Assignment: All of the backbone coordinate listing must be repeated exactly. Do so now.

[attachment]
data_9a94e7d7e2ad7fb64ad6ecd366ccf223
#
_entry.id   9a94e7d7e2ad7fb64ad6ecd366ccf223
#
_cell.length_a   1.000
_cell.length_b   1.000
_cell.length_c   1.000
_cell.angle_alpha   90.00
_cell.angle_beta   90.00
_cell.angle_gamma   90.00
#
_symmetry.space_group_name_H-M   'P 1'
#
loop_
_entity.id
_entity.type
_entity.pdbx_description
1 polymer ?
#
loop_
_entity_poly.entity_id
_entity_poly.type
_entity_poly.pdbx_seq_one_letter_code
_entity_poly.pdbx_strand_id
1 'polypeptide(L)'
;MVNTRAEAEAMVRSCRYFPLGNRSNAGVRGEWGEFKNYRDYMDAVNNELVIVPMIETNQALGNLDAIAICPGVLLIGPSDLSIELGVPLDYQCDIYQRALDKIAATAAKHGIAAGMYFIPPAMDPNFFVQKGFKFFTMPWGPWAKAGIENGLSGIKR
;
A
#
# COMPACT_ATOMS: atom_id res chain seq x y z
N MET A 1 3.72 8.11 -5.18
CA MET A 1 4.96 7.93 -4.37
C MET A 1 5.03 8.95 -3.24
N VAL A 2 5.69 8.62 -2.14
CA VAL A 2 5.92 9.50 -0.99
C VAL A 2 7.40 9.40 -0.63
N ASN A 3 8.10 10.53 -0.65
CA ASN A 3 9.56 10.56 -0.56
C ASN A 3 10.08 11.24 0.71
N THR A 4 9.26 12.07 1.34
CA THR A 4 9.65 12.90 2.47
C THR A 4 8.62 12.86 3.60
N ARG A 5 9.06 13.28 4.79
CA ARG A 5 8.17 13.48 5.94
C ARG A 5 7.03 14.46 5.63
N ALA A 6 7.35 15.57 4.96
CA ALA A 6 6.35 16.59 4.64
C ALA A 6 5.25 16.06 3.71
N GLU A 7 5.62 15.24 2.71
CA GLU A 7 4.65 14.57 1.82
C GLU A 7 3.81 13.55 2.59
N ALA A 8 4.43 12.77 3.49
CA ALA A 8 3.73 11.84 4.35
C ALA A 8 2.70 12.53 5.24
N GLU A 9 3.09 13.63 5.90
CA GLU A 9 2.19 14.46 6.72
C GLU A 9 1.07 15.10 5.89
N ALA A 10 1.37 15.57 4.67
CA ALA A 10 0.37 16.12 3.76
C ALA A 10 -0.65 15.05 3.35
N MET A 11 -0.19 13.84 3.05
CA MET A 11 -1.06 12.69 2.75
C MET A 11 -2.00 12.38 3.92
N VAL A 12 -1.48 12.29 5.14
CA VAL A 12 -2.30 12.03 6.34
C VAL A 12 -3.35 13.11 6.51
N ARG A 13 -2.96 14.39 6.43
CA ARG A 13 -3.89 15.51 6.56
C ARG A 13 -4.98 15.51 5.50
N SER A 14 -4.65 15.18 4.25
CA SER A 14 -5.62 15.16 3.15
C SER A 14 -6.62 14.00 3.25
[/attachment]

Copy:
data_9a94e7d7e2ad7fb64ad6ecd366ccf223
#
_entry.id   9a94e7d7e2ad7fb64ad6ecd366ccf223
#
_cell.length_a   1.000
_cell.length_b   1.000
_cell.length_c   1.000
_cell.angle_alpha   90.00
_cell.angle_beta   90.00
_cell.angle_gamma   90.00
#
_symmetry.space_group_name_H-M   'P 1'
#
loop_
_entity.id
_entity.type
_entity.pdbx_description
1 polymer ?
#
loop_
_entity_poly.entity_id
_entity_poly.type
_entity_poly.pdbx_seq_one_letter_code
_entity_poly.pdbx_strand_id
1 'polypeptide(L)'
;MVNTRAEAEAMVRSCRYFPLGNRSNAGVRGEWGEFKNYRDYMDAVNNELVIVPMIETNQALGNLDAIAICPGVLLIGPSDLSIELGVPLDYQCDIYQRALDKIAATAAKHGIAAGMYFIPPAMDPNFFVQKGFKFFTMPWGPWAKAGIENGLSGIKR
;
A
#
# COMPACT_ATOMS: atom_id res chain seq x y z
N MET A 1 3.72 8.11 -5.18
CA MET A 1 4.96 7.93 -4.37
C MET A 1 5.03 8.95 -3.24
N VAL A 2 5.69 8.62 -2.14
CA VAL A 2 5.92 9.50 -0.99
C VAL A 2 7.40 9.40 -0.63
N ASN A 3 8.10 10.53 -0.65
CA ASN A 3 9.56 10.56 -0.56
C ASN A 3 10.08 11.24 0.71
N THR A 4 9.26 12.07 1.34
CA THR A 4 9.65 12.90 2.47
C THR A 4 8.62 12.86 3.60
N ARG A 5 9.06 13.28 4.79
CA ARG A 5 8.17 13.48 5.94
C ARG A 5 7.03 14.46 5.63
N ALA A 6 7.35 15.57 4.96
CA ALA A 6 6.35 16.59 4.64
C ALA A 6 5.25 16.06 3.71
N GLU A 7 5.62 15.24 2.71
CA GLU A 7 4.65 14.57 1.82
C GLU A 7 3.81 13.55 2.59
N ALA A 8 4.43 12.77 3.49
CA ALA A 8 3.73 11.84 4.35
C ALA A 8 2.70 12.53 5.24
N GLU A 9 3.09 13.63 5.90
CA GLU A 9 2.19 14.46 6.72
C GLU A 9 1.07 15.10 5.89
N ALA A 10 1.37 15.57 4.67
CA ALA A 10 0.37 16.12 3.76
C ALA A 10 -0.65 15.05 3.35
N MET A 11 -0.19 13.84 3.05
CA MET A 11 -1.06 12.69 2.75
C MET A 11 -2.00 12.38 3.92
N VAL A 12 -1.48 12.29 5.14
CA VAL A 12 -2.30 12.03 6.34
C VAL A 12 -3.35 13.11 6.51
N ARG A 13 -2.96 14.39 6.43
CA ARG A 13 -3.89 15.51 6.56
C ARG A 13 -4.98 15.51 5.50
N SER A 14 -4.65 15.18 4.25
CA SER A 14 -5.62 15.16 3.15
C SER A 14 -6.62 14.00 3.25